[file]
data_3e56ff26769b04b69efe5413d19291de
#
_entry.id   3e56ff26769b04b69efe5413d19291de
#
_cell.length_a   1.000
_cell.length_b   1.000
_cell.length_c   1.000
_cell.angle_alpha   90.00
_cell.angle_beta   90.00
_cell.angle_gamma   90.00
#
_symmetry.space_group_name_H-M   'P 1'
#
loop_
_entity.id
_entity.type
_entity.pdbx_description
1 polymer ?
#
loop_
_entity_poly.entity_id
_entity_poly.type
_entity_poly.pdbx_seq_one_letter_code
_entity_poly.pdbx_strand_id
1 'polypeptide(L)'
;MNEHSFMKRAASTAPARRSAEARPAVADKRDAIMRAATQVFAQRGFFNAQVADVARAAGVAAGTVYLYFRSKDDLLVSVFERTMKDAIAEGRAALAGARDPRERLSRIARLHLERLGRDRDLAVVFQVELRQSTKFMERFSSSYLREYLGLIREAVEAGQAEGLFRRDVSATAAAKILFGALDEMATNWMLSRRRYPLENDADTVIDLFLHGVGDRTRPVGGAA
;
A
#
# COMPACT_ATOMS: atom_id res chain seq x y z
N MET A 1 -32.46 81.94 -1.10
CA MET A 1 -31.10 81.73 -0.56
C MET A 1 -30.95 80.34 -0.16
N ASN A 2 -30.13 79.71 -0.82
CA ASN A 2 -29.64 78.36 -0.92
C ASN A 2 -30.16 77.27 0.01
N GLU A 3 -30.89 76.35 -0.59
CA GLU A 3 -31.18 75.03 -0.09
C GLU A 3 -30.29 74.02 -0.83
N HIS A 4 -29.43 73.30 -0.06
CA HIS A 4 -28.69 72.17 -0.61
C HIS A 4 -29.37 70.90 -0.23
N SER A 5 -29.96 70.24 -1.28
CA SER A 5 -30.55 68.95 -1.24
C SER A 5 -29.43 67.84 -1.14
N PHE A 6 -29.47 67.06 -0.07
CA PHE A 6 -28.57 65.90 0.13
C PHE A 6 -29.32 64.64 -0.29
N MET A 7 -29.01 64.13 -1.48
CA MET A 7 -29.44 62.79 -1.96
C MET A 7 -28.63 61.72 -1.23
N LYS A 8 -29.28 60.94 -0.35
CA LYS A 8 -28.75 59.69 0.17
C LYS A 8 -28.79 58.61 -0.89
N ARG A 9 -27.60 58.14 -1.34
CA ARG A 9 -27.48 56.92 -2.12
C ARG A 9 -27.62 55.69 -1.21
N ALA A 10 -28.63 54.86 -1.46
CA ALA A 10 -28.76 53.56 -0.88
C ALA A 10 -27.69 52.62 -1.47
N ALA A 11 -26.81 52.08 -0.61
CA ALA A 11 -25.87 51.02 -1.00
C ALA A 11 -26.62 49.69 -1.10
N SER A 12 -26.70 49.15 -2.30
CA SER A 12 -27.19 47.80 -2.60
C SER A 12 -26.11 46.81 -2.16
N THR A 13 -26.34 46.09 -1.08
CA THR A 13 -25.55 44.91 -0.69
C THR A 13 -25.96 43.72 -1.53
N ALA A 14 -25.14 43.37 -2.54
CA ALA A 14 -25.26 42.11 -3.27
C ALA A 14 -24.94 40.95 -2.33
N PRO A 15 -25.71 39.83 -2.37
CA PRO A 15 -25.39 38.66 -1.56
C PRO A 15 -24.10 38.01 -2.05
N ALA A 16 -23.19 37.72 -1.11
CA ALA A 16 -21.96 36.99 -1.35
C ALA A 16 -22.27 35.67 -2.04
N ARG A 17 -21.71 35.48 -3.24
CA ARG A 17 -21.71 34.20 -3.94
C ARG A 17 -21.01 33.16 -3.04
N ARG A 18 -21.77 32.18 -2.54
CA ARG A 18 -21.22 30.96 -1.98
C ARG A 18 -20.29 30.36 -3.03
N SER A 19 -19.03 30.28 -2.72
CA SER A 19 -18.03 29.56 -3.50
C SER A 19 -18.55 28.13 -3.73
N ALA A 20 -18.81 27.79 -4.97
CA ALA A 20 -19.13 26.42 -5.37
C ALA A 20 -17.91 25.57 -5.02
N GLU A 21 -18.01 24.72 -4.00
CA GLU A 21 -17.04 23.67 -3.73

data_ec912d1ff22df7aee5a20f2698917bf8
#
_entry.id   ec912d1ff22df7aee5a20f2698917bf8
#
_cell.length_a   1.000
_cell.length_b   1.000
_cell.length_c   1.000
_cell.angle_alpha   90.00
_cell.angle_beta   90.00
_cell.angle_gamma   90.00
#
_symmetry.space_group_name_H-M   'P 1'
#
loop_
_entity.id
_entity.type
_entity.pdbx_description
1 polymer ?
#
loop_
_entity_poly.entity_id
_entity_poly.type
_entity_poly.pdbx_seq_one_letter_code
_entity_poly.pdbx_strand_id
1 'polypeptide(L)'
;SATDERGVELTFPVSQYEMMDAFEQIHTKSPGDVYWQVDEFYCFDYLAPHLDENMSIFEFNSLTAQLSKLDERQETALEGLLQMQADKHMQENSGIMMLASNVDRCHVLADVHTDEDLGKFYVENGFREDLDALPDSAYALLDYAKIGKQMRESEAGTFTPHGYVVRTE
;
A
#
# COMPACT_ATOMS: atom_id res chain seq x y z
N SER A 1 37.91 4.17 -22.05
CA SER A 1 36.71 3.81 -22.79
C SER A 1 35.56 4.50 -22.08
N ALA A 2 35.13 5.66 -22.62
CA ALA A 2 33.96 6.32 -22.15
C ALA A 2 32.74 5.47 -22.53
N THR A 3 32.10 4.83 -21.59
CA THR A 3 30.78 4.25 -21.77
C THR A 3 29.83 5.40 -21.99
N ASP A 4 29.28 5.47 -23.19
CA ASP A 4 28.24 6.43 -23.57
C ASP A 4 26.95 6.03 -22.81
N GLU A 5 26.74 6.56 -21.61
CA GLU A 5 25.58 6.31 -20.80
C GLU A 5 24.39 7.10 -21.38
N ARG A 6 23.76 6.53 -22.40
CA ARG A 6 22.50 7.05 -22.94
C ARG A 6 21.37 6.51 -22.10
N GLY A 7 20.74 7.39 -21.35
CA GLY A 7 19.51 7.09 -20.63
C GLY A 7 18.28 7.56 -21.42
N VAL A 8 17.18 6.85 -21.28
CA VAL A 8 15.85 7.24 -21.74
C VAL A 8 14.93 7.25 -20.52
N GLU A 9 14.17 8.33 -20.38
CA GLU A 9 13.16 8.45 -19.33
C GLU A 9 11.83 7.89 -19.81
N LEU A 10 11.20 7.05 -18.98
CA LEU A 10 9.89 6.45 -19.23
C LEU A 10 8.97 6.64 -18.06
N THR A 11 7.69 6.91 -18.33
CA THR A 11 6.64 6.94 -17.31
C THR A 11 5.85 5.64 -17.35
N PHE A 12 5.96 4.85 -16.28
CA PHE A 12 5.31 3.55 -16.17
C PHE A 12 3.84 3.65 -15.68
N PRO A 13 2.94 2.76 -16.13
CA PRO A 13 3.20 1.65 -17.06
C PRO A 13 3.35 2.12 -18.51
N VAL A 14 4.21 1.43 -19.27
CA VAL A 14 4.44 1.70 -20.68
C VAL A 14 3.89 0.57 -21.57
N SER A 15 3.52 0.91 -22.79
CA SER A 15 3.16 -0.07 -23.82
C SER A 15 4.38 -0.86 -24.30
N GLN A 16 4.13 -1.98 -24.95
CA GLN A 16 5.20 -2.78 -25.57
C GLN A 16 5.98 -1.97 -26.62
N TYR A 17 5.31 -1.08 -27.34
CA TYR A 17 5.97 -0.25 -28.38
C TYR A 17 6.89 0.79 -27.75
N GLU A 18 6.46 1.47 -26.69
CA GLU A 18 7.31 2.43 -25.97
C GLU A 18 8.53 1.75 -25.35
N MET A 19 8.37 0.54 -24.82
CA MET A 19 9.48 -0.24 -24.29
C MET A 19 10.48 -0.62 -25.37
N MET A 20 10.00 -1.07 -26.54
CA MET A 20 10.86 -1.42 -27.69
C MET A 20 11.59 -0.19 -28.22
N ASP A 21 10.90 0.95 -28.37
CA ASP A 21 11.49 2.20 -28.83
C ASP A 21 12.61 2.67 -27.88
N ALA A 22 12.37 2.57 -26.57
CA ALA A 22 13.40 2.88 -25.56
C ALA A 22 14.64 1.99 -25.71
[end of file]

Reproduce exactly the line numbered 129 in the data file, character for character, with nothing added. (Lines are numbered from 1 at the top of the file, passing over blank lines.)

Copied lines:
N THR A 3 32.10 4.83 -21.59